Baker Lake MLA calls for more staff at health centre

Nunavut’s health minister says “resources are tied up”

Baker Lake’s health centre is too small and remains understaffed, says the community’s MLA, Craig Simailak. But no immediate solution to these issues appears likely. (File photo)

By Jane George

Baker Lake, with a population of about 2,100, wants a larger, better-staffed health centre, but a Nov. 3 discussion in the Nunavut legislature suggests this growing community’s residents will have to wait for this.

“There is an ongoing lack of resources and staffing at the Baker Lake Health Centre,” Baker Lake MLA Craig Simailak said in the chamber, where he also tabled a letter from the mayor asking for improvements in the community’s health-care delivery.

“I also feel that given the growth of the community in recent years, the number of staff positions at the Baker Lake Health Centre should be increased overall.”

Health Minister George Hickes told Simailak he would like to deal with the staffing shortfalls in Baker Lake and throughout Nunavut, but, due to the COVID-19 pandemic, “a lot of our resources are tied up.”

“There are a lot of people that would normally be working on efforts such as that that are dealing with COVID issues or the domino impact of other people working on COVID issues and they’re having to help supplement or fulfill other duties,” he said.

The crunch at the Baker Lake Health Centre is not new. Last January, even before the pandemic, the health centre was down to minimum services amid a nursing shortage.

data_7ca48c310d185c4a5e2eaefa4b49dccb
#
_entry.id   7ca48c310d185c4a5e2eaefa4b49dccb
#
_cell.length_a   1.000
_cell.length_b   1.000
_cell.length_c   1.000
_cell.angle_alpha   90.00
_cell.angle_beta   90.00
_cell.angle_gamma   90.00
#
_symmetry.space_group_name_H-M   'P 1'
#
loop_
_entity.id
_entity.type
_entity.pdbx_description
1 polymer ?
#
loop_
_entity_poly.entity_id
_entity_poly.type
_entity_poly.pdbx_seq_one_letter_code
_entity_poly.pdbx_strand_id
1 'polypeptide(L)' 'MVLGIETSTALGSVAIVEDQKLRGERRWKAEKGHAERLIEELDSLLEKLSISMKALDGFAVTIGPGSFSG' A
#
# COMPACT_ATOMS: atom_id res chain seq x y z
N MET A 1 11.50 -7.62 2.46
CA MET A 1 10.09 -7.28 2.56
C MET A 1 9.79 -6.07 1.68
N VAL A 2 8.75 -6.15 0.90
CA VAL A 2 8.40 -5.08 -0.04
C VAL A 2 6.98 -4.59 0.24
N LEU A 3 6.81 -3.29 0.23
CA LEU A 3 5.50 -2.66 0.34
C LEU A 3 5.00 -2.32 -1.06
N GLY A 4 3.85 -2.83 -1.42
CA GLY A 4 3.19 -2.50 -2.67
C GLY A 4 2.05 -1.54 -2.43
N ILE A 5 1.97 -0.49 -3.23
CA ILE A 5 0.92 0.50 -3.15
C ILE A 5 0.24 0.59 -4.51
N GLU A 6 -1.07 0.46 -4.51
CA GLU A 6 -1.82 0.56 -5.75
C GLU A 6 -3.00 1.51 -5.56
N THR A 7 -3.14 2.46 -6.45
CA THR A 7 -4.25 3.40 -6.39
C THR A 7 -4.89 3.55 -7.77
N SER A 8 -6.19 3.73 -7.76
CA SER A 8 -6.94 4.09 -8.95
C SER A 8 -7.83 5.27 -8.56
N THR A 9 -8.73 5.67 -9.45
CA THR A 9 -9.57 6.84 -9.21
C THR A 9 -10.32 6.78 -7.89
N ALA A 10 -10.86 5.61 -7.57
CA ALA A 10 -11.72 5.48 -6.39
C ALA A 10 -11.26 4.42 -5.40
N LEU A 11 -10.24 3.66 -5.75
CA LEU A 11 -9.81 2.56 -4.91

The Health Department’s website shows it’s now looking for a supervisor of health programs as well as a nurse practitioner in Baker Lake.

“I’m well aware of Baker Lake,” Hickes said. “There are 30 positions in that health centre and right now just over half of them are filled indeterminately. We have 13 casual positions filling in some of those gaps, but the majority of those … are under casual staffing actions, which doesn’t bring a sense of stability to the facility. We’re continuing to work on efforts of recruitment and retention and we will continue to do so under these extreme circumstances.”

In 2019, Nunavut’s Health Department said a new recruitment and retention package for nurses was in the works, but this has yet to be released.

But, during the last sitting of the legislature, Hickes said COVID-19 has made it even harder to recruit nurses.

And there’s a new problem affecting the delivery of health care in the Kivalliq region–the reduction of medical travel booked from there to Winnipeg.

New restrictions are now in place in Winnipeg, after Manitoba moved to code red on the COVID-19 warning scale on Oct. 30.

This means hospitals have had to suspend non-urgent and elective procedures, and, at the moment, there are also COVID-19 outbreaks at two hospitals in Winnipeg.

To trim non-essential medical travel, Nunavut’s clinical staff spent last weekend reviewing 170 cases for scheduled medical travel out of the Kivalliq region, Hickes said.

They also plan to look at 180 more files this week, making decisions about who will travel next week on a “case-to-case basis.”

“Some people will continue to travel as needed,” he said.

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